Saturday, 5 November 2011

IQ from the perspective of Timikkut, Tarnikkut Anersaakkullu

My aippakuluk (ma femme) recently bought me a book called, Inherit my heaven: kalaallit gender relations, by Karla Jessen Williamson an Inuit (Kalaaleq) scholar par excellence. The "timikkut, tarnikkut anersaakkullu" part of this entry's title is taken from her book. This book is a must-read for anyone who's interested in Inuit Knowledge and circumpolar issues, and one I highly recommend.

I first met Karla when she worked at Inuit Tapiriit Kanatami in Ottawa. And I've always enjoyed our rather rare exchanges and conversations. I'm somewhat of a recluse but when she asked me to call her I did. I'm glad to have called her because she made me and Danielle aware of her book, which D bought for me the last one on the Arctic Ventures book section.

Much of what she says in the introductory section about the recently history of Greenland is familiar and applicable also to the Canadian Arctic, from the relocation to centralized "settlements" right down to the ubiquitous qallunaat bureaucrats who yet hold all the important positions of legislative and regulatory power (ie, power that matters).

Her experience of the resettlement policies, for example, differ only in place:

"I was born in a small settlement called Appamiut, north of Maniitsoq, in 1954. In Danish these places are called udsted - 'out-place' - in Canada such a settlement might be decribed as an 'outpost camp'. During the 1950s and 1960s Greenland underwent enormous economic, cultural, and social changes. As colonial status was officially curtailed, Danes and the local Greenlandic politicians agreed to a concentration policy (koncentrations-politik[...]). The plan entailed the closure of essential services (schools, churches, trading and transportation services) in those 'outpost camp villages'. Many of the families were forced to contemplate moving. Enticed by promises of new, modern houses and better economic chances, my parents decided to move to Maniitsoq, and the rest of my paternal family joined us later.

The move may have been convenient for economic and administrative purposes, but socially and culturally such moves had terrible effects; socio-cultural disintegration in various forms created a number of abusive behaviours."

These effects still resonate throughout our respective societies as every generation of bureaucrats come up to the Arctic to inflict themselves upon us "poor Inuit" running the whole gamut of good intentions of the missionary zeal persuasion, dangerous indifference, and unvoiced assumptions/prejudices informed by preceding ones.

The only way to address this long-standing problem, I believe most strongly, is to try and engage the gentiles with reason and dialogue, to build up some semblance of inter-cultural understanding (if not empathy). Though my hot-headedness in Nunavut policy discourse would seem to suggest otherwise, this is rather more indicative of my personal frustrations with the intransigent autism of all forms of bureaucrats. My blog icon is not there by accident at any rate (taken from a Pink Floyd album, the division bell).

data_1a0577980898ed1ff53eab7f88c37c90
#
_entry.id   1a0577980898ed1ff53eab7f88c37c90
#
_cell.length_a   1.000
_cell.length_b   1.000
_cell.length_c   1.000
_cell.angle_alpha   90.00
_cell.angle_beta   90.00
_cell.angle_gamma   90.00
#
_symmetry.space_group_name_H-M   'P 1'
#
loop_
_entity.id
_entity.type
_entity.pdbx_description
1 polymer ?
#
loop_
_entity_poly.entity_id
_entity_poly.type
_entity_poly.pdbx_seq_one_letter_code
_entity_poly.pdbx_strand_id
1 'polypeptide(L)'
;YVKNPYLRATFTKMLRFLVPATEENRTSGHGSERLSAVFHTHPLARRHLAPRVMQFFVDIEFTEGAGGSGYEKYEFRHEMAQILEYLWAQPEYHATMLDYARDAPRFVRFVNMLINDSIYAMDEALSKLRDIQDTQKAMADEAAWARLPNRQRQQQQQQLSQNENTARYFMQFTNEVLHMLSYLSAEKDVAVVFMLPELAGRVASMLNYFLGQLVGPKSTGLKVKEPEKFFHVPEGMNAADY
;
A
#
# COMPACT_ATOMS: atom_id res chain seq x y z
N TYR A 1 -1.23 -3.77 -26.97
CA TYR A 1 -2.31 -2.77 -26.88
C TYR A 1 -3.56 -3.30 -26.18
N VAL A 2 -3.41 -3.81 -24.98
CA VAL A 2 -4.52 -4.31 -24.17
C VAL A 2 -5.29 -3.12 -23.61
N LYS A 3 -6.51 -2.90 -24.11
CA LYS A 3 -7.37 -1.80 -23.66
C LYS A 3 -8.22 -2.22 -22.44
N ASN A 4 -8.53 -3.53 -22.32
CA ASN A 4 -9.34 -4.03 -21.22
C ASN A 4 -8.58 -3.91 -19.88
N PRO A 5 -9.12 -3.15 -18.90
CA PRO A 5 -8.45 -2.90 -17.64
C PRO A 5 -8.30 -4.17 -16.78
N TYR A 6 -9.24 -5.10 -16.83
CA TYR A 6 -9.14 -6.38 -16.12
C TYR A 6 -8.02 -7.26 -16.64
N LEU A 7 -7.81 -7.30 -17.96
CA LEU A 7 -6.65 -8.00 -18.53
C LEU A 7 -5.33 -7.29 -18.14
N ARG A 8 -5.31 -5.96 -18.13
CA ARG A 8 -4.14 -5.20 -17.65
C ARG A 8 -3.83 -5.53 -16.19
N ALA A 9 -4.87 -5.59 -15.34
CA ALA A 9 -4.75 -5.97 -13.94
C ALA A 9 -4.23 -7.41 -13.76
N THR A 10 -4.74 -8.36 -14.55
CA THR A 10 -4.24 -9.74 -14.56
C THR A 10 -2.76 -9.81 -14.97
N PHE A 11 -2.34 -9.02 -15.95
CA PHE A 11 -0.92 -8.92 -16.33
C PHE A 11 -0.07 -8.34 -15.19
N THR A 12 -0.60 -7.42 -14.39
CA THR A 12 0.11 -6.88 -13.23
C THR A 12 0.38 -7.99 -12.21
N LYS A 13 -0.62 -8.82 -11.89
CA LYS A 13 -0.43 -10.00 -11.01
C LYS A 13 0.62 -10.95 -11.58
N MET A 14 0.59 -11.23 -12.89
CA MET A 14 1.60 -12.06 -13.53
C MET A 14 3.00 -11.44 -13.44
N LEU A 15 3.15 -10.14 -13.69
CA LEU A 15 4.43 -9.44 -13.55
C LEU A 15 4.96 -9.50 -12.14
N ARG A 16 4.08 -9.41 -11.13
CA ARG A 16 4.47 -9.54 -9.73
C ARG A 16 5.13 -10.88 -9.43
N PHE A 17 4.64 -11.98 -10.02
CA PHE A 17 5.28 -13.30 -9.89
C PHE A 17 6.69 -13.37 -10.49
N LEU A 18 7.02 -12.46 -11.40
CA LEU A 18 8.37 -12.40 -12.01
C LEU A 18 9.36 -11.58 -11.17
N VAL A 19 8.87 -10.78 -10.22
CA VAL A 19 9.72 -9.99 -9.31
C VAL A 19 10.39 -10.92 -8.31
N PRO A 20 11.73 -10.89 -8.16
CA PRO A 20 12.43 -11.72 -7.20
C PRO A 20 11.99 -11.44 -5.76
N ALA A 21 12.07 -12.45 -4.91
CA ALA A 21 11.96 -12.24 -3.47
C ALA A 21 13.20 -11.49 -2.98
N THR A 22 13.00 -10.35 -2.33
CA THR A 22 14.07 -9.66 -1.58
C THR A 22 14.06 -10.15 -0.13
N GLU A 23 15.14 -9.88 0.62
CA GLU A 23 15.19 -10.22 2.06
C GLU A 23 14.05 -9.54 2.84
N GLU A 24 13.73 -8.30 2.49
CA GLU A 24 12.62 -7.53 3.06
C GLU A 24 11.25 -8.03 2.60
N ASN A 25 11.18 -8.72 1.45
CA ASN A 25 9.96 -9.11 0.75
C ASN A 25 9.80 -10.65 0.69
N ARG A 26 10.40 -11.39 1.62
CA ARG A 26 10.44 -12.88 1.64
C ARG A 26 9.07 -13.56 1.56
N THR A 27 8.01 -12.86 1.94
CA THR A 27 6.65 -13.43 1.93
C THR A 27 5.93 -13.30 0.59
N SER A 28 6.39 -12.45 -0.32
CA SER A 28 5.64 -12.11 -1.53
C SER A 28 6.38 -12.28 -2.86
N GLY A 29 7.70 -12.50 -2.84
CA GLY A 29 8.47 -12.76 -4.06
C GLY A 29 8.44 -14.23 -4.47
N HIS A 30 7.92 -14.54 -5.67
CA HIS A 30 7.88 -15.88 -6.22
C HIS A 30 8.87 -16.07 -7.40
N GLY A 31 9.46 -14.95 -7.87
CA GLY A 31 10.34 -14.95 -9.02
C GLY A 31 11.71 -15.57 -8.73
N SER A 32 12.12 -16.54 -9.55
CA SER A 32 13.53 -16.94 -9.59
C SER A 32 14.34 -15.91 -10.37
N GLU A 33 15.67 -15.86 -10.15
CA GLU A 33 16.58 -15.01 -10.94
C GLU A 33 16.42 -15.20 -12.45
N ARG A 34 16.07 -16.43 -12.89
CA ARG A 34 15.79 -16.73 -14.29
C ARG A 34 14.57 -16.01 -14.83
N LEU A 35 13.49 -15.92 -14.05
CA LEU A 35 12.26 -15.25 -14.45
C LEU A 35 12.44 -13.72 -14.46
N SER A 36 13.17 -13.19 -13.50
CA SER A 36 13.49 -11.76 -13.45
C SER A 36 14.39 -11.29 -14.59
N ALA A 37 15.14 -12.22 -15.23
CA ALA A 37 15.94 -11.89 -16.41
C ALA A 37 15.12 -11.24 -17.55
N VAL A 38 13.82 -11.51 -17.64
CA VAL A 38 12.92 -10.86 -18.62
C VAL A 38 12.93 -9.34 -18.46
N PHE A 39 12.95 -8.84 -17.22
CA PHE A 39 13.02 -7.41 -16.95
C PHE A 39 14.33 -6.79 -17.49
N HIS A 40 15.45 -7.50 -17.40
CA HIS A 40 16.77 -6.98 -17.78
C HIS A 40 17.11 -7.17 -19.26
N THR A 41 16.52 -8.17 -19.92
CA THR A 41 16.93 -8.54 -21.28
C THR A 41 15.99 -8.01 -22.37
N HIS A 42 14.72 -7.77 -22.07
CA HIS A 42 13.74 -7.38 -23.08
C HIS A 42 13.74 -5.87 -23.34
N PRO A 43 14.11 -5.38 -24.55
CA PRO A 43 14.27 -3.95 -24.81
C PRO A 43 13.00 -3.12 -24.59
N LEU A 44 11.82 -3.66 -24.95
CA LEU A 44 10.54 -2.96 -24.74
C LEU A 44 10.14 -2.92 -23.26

But having seen the cold-trukey decolonialization of some African countries and the internecine ideological strife in some Latin American countries, I highly doubt that anyone really wants a repeat of those types of ugliness here as well. And this is the major reason why I've tried to educate myself and those who'd listen of our humanity and everything that this humanity entails.

Anyhoo, going back to the Jessen Williamson model of Timikkut, Tarnikkut Anersaakkullu that I find so insighful and familiar as an Inuk, I'd like to say that I think this is one of the important books to have been written on Inuit by our own, not only because it's a sociological study/analysis of the first order, but also because it offers profound insights as to why there has been this disconnect between Western rationalism and indigenous knowledges.

Breaking down the Timikkut, Tarnikkut Anersaakkullu: timikkut means 'through or by way of the physical body' (or the empirical); tarnikkut means 'through or by way of the spiritual' (or the umwelten); and, anersaakkut means 'through or by way of life essence' (or the psychological/physiological). These are all aspects of being in which Inuit knowledge is encapsulated, and where wisdom or phronesis intersects with knowledge or sophia a la pre-the age of scientistic materialism.

Jessen Williamson writes a very cogent and beautiful passage about her enlightenment process in realizing her Western-trained mind impinging upon her understanding and actual hearing one of her informants' discourse, which came out as jibberish to her at first.

The phrase, Timikkut, Tarnikkut Anersaakkullu is part of an ancient Inuit maxim to encourage understanding and reconciliation in being confronted with something perplexing (sort of like a rough-and-ready Hegelian dialectic for Inuit children - so as to not act rashly and out of fear and prejudice): Timikkut, tarnikkut anersaakkullu silattorsarit, which means: "try and attain wisdom/understanding through your body, soul and life essence".

Much of the Western scientific/economic discourse has an incompleteness about it (and I don't mean Godelian 'incompleteness') in that it has arrested itself in the Timikkut aspect of being, having been frightfully horrified by existential/phenomenological philosophy in extremis without really thinking about the consequences of its crippling fright.

This is where Western scientific/policy discourse and such a thing as Inuit Qaujimaningit must initiate mutually respectful dialogue and where each can productively inform and learn from the other in a Hegelian dialectic and pragmaticist exploration, to try and transcend all these self-imposed obstacles to understanding (of what it is to be human).

Jay

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